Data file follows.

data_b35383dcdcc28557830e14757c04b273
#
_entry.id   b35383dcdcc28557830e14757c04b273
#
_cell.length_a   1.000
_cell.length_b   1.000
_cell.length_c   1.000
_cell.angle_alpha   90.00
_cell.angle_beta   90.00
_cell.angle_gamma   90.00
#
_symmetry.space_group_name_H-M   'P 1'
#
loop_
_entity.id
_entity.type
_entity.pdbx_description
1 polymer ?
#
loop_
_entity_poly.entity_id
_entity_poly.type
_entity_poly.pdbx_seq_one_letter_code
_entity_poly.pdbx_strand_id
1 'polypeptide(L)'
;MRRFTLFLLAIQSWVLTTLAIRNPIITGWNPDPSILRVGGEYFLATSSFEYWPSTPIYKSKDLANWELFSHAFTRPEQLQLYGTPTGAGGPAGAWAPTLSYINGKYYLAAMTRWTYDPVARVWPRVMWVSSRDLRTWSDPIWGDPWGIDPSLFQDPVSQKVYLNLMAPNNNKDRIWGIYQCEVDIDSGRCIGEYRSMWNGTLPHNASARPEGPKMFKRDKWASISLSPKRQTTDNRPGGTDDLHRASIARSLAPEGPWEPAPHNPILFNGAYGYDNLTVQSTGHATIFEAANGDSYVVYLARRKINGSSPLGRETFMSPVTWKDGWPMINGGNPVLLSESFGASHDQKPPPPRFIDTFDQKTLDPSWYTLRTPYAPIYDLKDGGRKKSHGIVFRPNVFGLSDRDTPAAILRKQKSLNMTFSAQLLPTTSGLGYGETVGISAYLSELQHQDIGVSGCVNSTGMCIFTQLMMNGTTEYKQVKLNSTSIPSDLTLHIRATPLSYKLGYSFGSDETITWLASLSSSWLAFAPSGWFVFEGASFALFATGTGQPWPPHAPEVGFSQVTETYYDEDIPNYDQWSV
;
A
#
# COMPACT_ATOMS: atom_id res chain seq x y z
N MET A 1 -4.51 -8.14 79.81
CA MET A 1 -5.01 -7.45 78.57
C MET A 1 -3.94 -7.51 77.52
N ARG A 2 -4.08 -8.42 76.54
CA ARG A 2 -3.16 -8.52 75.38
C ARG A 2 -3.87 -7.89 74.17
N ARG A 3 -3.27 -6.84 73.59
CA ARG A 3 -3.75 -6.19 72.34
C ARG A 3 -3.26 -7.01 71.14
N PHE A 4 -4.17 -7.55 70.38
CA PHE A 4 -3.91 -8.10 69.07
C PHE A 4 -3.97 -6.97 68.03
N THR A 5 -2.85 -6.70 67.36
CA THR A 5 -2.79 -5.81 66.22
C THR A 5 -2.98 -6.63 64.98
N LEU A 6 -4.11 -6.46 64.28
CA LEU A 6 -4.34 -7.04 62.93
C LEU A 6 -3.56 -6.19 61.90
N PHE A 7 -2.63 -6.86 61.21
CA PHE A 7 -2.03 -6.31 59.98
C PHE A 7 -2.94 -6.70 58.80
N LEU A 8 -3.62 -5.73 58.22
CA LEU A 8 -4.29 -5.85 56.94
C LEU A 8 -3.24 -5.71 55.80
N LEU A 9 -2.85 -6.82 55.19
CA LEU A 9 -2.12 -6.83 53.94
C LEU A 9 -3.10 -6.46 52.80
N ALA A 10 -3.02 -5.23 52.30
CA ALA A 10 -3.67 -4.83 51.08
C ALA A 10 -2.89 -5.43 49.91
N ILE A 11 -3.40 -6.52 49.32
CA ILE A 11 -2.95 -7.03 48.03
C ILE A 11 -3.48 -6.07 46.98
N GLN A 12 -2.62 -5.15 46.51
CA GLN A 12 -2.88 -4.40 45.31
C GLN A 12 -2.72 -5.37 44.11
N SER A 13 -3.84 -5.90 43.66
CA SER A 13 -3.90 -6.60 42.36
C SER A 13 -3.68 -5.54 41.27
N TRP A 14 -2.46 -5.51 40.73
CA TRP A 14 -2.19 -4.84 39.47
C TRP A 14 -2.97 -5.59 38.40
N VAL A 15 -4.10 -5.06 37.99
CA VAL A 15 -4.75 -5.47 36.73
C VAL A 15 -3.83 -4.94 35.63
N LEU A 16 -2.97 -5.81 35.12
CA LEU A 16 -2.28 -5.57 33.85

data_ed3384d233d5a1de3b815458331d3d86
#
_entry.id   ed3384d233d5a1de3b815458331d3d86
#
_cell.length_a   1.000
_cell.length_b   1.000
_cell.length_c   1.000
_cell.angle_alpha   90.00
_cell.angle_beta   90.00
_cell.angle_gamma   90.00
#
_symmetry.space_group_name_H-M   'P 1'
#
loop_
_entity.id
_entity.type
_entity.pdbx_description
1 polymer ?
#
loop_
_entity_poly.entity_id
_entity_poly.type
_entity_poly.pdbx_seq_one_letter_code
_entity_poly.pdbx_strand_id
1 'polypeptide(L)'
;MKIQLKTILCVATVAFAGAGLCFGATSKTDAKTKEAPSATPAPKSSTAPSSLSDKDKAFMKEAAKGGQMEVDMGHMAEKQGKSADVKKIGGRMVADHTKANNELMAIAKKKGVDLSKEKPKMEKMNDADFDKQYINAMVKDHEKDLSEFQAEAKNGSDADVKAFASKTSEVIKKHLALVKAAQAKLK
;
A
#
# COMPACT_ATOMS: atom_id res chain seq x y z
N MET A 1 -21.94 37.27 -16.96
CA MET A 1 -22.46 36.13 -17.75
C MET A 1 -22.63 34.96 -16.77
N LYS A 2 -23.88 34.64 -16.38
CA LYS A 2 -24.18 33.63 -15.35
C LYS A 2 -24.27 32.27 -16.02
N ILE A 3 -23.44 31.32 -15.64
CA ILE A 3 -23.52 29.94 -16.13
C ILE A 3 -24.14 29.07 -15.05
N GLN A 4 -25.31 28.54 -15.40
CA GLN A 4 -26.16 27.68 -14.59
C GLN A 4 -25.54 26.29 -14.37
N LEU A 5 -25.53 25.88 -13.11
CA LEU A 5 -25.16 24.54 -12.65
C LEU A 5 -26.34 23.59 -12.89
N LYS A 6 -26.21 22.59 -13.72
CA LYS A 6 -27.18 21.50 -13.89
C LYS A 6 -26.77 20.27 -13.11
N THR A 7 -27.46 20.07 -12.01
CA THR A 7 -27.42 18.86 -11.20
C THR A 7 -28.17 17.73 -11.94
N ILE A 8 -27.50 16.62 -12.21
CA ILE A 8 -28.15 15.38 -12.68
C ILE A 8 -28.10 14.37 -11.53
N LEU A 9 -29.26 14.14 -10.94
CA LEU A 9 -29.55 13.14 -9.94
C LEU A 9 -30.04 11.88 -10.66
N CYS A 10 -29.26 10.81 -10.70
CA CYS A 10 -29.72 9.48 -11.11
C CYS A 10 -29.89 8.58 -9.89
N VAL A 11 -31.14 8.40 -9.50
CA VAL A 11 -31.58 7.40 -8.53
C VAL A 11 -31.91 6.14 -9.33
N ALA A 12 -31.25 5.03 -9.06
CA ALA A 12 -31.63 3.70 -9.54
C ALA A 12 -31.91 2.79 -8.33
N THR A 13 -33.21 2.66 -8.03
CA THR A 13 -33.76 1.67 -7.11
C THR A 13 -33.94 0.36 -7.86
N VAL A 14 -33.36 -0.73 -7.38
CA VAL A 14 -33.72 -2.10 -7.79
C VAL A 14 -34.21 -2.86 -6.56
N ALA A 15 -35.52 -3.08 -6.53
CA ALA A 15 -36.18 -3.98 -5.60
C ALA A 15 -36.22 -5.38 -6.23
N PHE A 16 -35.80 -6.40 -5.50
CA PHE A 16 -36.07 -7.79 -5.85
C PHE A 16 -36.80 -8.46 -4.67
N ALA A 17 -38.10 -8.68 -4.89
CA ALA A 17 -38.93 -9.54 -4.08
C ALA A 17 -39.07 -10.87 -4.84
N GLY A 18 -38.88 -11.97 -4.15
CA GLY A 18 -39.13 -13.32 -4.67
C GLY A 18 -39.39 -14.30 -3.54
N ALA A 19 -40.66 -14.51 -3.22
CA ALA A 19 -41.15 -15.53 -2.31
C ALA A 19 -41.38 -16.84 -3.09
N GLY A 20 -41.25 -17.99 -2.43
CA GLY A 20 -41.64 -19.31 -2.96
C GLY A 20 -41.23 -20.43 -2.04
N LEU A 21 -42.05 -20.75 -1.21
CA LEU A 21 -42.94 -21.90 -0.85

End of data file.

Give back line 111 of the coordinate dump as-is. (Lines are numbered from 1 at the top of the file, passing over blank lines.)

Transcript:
N LYS A 2 -23.88 34.64 -16.38